Ten 60- by 50-inch oil and cold wax paintings reflect various patterns and color — a recent medium change Mast has started to explore. Two 40- by 30-inch encaustic paintings are peppered with small pieces of PEM glass. The intricacy of the patterns pulls the viewer into the painting, almost to the point of vertigo: Like standing on a cliff’s edge, they question stance and place. As the viewer is attracted to the paintings, so too is Mast continually drawn to the natural world that inspires her work. These pieces bring together science and art in a way that combines the ugliest aspect of humanity — the degradation of the earth — with the highest form of beauty: art.
Matt Chambers of Brackett Creek Exhibitions in Bozeman, Portland, and New York has shown Mast’s work in his Bozeman space. “Everything for her is a collaborative process,” he notes. He sees her inclination to science as having that kind of peer review that art often expresses. “One of the most interesting things about her work is the way she enables the viewer to think about science in an abstract way. It gives them hope in the way good art does — a mesh of mashing anxiety for the future, but still having an aesthetic to it.”
Additionally, Chambers says Mast’s work invites dialogue. “It’s slightly solution-based and it allows a larger conversation about the issues; it gives people assurance that the car is back on its wheels.”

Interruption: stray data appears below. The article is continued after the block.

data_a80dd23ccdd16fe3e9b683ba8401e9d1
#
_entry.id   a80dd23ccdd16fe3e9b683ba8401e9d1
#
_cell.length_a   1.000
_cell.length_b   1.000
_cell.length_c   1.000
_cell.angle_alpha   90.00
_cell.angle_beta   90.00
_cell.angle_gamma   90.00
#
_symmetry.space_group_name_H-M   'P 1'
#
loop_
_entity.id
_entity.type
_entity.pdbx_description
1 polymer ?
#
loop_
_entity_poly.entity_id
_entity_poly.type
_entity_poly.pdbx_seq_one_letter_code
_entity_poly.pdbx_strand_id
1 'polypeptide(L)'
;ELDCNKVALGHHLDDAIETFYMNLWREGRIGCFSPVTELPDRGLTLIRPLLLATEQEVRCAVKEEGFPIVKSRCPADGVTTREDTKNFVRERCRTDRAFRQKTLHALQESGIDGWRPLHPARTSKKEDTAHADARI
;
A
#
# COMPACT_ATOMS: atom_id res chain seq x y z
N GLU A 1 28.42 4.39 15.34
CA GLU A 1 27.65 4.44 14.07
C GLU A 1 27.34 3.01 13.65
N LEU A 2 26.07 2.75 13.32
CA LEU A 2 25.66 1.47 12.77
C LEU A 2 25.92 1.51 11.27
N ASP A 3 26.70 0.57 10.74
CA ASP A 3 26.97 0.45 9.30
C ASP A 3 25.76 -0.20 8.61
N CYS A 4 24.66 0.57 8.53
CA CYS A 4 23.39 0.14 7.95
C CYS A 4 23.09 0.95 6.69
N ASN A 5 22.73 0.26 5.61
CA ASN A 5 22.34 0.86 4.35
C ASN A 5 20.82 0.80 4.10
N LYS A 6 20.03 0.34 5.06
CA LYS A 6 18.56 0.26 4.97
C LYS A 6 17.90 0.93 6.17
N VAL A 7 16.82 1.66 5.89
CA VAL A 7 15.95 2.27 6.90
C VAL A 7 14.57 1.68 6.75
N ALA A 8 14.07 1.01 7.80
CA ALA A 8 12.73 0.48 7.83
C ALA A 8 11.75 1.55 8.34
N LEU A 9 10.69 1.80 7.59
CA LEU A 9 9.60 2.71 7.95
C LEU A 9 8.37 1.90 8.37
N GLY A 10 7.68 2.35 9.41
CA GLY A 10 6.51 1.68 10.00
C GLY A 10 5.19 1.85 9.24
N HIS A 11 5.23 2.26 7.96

The fact that Mast is primarily an encaustic artist, but reaches beyond her medium with a new vernacular, aptly demonstrates her exploratory nature. “She mixes her own pigment, it’s a holistic process, and it all feels like a snapshot frozen in time,” Chambers says. “As opposed to the pure encaustic pieces, the pieces with PEM glass feel like photos of a meteor shower. The encaustic is the lexicon of her aesthetics.” Mast’s recent shift to creating large oil paintings is what Chambers sees as a kind of translation. “It’s a way for her to find different solutions. You get to see the multiple steps as she adds her own topography with the gestures she knew from other types of painting.”
Juni Clark, owner and director of Aunt Dofe’s Gallery in Willow Creek, Montana, recently held an exhibition of Mast’s work. “I love the way she incorporates science, topography, landscape, the Berkeley pit, and mixes it into a beautiful random heap of abstraction,” Clark says. She considers Mast a very deliberate painter: “She thinks of every stroke, every placement of the PEM, and every movement in the wax.”
“I love that she’s going big; the larger they are, the more you can lose yourself in it,” Clark adds. “Her paintings are just beautiful, and her PEM glass pieces are transformative. They take something ugly, like waste, and turn it into something not only of beauty, but something meaningful about the world.”